The Story Economy Blog
Be Nice to Your Customers: They're People
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But . . . why? Seriously, why do we all have so much experience being treated like crud? Economists, social psychologists, and your mother all have answers. I have one too: At some point, people forgot they were people talking to people, and adopted the idea that they were merely part of a system that had nothing to do with them personally.
A recent experience with T-Mobile perfectly illustrates this. I switched to Verizon when I got an iPhone in August, and Verizon ported my number. I knew I’d owe T-Mobile a tiny final bill for the two days of the billing cycle before I canceled. But apparently, I was supposed to call T-Mobile and ask them not to charge me for the remainder of the cycle. I was supposed to do this because it was somewhere in the 18,000-page contract I signed. Tiffany, the customer service rep explained this to me over the phone. “Because you didn’t call, we have to charge you,” she said.
“You got me,” I confessed. “I didn’t read it. The law is on your side. But you know that’s not a customer-friendly policy. So Tiffany, I’m asking you now: can you personally not charge me for the days I wasn’t a customer?” Tiffany seemed surprised that I was even using her name and talking to her like, you know, a person. But she transferred me (of course) to another person, who did dismiss the charges.
It’s not just complicated contracts. I get that a society needs contracts (although I think transparency is sorely lacking in many contracts consumers are being asked to sign these days). But that aside, it’s the overall language we use.
Just this week, I exchanged a series of emails with someone from the “Vendor Maintenance” department of a major magazine publisher. That’s not just their internal slang. That’s actually on this guy’s email signature. So, am I a car? A furnace? A fridge? Not only that, to explain the process for how to get paid and who had to sign off on what, he wrote: “Once the unit has filled out their area, they will in turn forward back to the Service Center.” Really, the “unit?” Not the associate, the supervisor, or Shelly in accounting? (To be fair, he was helpful, so thank you for straightening out my direct deposit paperwork, random vendor maintenance person).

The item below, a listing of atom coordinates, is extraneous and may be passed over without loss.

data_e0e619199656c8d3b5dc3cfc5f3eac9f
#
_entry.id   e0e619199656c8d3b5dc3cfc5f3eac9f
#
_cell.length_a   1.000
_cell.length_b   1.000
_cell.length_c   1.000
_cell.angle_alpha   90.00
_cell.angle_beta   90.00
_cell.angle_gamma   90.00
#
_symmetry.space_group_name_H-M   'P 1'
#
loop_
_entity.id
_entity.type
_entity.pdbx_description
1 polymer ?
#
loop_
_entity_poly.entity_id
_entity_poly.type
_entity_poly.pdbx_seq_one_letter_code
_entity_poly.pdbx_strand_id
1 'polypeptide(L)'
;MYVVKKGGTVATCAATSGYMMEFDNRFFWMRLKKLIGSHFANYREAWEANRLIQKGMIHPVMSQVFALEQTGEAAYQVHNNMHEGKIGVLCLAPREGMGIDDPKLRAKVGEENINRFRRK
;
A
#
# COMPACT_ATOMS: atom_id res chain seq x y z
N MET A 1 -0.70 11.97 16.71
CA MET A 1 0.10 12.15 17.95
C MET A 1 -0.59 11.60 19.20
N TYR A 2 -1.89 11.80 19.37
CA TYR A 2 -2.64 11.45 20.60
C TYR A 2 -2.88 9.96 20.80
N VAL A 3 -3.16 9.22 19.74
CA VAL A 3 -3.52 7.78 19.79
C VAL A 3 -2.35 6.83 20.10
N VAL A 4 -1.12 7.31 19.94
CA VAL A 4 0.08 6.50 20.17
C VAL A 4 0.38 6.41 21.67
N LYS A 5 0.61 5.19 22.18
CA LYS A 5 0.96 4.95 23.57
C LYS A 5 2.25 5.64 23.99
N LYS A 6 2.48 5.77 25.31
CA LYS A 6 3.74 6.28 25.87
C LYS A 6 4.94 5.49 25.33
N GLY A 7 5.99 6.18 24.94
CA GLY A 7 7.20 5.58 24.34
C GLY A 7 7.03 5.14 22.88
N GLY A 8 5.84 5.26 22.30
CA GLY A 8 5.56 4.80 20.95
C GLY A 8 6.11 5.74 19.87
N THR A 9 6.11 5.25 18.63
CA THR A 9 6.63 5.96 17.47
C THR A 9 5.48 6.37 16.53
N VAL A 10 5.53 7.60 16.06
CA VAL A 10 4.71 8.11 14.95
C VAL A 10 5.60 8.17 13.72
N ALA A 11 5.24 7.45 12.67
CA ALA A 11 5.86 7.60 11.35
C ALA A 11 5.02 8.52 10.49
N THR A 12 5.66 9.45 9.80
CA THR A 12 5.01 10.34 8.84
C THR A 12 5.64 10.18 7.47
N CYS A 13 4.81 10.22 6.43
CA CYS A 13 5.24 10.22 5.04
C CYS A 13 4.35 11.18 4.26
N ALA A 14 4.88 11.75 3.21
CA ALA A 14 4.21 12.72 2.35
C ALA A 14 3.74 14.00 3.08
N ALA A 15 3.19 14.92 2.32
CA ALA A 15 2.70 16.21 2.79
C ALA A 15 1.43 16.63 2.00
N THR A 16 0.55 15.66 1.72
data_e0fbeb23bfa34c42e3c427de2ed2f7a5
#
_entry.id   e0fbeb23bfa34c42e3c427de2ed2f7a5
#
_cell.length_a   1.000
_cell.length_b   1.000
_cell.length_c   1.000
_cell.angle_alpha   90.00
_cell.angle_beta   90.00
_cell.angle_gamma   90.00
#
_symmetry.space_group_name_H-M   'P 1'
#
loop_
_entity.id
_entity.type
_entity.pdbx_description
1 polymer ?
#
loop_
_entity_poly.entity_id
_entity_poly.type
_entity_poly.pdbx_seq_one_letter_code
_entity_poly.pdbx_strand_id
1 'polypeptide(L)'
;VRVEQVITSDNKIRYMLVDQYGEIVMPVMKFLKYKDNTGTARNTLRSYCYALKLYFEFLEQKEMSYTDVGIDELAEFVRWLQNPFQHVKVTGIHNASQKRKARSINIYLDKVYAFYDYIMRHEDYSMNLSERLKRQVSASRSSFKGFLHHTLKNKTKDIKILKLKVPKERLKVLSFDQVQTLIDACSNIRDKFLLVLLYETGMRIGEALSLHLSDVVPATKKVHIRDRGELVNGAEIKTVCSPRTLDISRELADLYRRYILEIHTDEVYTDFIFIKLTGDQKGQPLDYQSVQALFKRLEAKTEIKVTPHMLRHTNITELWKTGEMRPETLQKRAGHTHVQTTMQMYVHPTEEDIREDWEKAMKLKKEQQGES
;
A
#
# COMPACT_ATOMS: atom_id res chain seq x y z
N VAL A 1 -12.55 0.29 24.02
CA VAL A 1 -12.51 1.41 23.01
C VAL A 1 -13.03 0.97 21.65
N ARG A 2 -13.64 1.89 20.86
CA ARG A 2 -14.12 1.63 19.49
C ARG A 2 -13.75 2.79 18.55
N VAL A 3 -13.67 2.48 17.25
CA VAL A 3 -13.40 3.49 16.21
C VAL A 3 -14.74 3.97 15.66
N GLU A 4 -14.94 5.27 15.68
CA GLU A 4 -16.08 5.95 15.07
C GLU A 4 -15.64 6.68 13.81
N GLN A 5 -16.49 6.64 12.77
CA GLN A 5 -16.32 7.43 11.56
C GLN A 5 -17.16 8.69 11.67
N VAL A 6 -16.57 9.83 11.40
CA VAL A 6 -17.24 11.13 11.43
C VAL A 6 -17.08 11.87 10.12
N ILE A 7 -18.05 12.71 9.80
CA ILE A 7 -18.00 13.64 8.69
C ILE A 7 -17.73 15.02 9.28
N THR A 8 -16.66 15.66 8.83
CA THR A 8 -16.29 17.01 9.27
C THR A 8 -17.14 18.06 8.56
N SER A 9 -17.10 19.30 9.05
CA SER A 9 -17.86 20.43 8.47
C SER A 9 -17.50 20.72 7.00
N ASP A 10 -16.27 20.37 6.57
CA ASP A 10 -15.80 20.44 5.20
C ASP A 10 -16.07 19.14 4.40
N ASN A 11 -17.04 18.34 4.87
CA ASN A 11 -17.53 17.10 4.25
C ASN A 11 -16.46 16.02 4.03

Our language is terrible. It creates terrible emails, terrible phone conversations, terrible voice mail systems, and terrible structures.
It keeps people (“units”) separate from each other. It makes it okay that I can’t even get a direct number for anyone at my pediatrician’s office, to return the message that they left for me. “It’s just how we have the system set up!” the receptionist says. But a person set up that system, a person who was born to a mother, became a crazy toddler, experienced teen awkwardness, found the love of their life (or is still looking), eats food every day, and sleeps every night. We’re all just people. Is this really such a crazy concept that we should create nice systems for each other? (My attempt to create a nice system for you this morning is that origami flower picture up top. It’s pretty, and it will make your eyes happy I think. It can really be that easy sometimes.)
I’m not a systems person, so you can tell me, “Yes, Judi. It is crazy. You just don’t understand,” and I’ll listen to why.
But I am a language person, and I do know that we can do something about the language we’re using — from physical signage, department names, and email signatures, to user manuals and web copy. Language can connect and invite people in, or it can keep people distant. Language can create a horrible customer experience, or a customer experience that your ideal client will never forget. Of course, you have to be who your language says you are, do what your language says you will do, and act in a way that’s consistent with all of it.
What language are you using? What kind of experiences are your company’s words helping to generate? And, most importantly, is your company a mass of systems, or a group of people?